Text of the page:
School performance at age 7 years in late preterm and early term birth: a cohort study.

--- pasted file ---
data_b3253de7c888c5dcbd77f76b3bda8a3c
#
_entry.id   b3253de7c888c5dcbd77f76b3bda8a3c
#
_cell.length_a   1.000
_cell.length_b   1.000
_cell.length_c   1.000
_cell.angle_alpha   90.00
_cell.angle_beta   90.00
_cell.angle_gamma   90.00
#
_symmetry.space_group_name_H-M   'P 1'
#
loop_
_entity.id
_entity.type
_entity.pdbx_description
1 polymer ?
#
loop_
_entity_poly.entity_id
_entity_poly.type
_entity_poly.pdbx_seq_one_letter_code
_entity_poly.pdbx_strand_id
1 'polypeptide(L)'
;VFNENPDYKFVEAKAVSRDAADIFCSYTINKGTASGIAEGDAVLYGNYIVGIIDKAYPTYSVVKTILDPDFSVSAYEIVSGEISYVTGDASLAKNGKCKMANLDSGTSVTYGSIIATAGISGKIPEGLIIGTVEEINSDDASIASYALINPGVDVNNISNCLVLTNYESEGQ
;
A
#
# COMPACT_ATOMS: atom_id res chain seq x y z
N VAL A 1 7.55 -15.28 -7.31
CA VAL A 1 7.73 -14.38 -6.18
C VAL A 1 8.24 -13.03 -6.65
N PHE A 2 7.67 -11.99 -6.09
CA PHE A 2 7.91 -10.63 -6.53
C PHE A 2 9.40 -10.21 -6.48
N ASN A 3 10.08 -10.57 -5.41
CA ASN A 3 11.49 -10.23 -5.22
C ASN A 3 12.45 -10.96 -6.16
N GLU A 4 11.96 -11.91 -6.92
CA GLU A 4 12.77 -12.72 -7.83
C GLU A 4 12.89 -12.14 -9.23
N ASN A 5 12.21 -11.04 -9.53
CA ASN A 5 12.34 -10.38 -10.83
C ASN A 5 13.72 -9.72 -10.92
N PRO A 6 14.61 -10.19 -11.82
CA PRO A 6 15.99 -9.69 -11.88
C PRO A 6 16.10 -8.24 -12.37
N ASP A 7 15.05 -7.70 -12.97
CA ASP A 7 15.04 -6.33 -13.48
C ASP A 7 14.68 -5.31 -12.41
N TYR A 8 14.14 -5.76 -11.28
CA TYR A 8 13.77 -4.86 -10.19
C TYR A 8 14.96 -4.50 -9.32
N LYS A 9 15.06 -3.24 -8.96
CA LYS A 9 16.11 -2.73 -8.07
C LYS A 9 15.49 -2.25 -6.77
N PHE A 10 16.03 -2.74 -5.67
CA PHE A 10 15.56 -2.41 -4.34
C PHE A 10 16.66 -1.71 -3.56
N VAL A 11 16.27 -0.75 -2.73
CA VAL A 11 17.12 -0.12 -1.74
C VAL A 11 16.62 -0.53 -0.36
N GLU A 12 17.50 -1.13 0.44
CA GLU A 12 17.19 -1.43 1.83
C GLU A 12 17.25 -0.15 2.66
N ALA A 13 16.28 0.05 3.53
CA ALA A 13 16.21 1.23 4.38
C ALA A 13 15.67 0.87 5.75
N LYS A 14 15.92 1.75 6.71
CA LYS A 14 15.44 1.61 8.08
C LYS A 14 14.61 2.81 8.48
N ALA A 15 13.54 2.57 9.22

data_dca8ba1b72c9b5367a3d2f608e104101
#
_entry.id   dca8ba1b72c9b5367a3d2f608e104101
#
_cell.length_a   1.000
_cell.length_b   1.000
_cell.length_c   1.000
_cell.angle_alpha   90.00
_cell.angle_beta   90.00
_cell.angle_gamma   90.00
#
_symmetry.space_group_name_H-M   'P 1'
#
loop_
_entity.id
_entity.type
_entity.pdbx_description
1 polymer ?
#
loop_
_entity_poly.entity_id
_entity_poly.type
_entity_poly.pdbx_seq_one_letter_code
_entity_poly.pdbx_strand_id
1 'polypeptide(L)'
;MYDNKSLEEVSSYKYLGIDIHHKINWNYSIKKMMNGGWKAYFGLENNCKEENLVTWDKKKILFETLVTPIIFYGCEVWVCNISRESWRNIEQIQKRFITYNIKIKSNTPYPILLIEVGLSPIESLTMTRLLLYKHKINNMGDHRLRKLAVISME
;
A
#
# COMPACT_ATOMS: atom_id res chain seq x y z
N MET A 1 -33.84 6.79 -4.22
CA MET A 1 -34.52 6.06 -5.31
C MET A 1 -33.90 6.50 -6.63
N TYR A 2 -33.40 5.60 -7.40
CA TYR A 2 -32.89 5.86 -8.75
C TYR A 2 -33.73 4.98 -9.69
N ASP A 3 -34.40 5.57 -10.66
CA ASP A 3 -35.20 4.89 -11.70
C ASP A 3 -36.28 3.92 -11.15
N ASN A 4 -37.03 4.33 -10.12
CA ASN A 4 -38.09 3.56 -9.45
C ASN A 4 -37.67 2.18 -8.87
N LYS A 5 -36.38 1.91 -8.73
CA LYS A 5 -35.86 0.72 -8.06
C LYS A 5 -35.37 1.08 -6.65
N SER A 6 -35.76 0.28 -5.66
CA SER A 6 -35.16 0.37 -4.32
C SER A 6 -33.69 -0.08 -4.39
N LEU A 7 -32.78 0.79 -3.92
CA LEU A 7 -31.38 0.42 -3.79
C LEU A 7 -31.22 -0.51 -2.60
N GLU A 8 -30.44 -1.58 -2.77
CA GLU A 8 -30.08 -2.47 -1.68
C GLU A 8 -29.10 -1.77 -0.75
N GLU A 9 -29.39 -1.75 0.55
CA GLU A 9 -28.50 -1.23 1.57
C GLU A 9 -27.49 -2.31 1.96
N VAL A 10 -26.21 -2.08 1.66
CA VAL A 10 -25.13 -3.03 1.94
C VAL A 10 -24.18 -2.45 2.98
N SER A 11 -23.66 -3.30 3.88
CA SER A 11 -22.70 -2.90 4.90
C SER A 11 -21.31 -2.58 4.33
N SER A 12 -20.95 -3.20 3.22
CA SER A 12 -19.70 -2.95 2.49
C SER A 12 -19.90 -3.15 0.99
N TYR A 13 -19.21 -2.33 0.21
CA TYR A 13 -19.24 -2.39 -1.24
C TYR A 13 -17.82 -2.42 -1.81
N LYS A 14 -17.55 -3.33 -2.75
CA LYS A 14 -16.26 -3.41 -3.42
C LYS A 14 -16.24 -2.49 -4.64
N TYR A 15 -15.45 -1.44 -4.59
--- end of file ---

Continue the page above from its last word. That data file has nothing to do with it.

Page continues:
The National Institute of Child Health and Human Development panel reviewed the evidence of increased risk of infants with a gestational age of 34-36 weeks and, in 2006, changed the earlier definition of “near term” to “late preterm (LPT)”. LPT infants represent 70% of all the whole population of preterm but while it is known that they are at major risk of mortality and morbidity than term infants, less is known about their development outcome. Samra et al.  in 2011 published a review about this topic based on 817 articles but their conclusion was that, due to paucity and heterogeneity of the existing data, there was no clear characterization of the long-term risks. Since then some other interesting papers have been published, quite all in the direction that LPT children have some “minor” problems. In 2013, for example, Vohr B.  suggested that LPT infants are at increased risk of neurologic impairments, developmental disabilities, school failure, and behavior and psychiatric problems suggesting also that for each 1 week decrease in gestational age below 39 weeks, there are stepwise increases in adverse outcomes after adjusting for confounders. In 2014, Chan et al.  described the negative impact of LPT birth on academic outcomes at 7 years and Brumbaugh et al.  the negative impact on executive function at preschool age. A possible explanation of these results is i) the demonstrated major vulnerability to the brain injury in the late preterm infant respect to the term infant, particularly involving the white matter  since that at 34 weeks the late preterm brain weights only 65% of the term brain and ii) the possible role of the extrauterine life compared with the intrauterine life during the last weeks of gestation. Authors’ details Department of Developmental Neuroscience, Stella Maris Scientific Institute, Calambrone, 56128-Pisa, Italy. Department of Clinical and Experimental Medicine, University of Pisa, Pisa, Italy.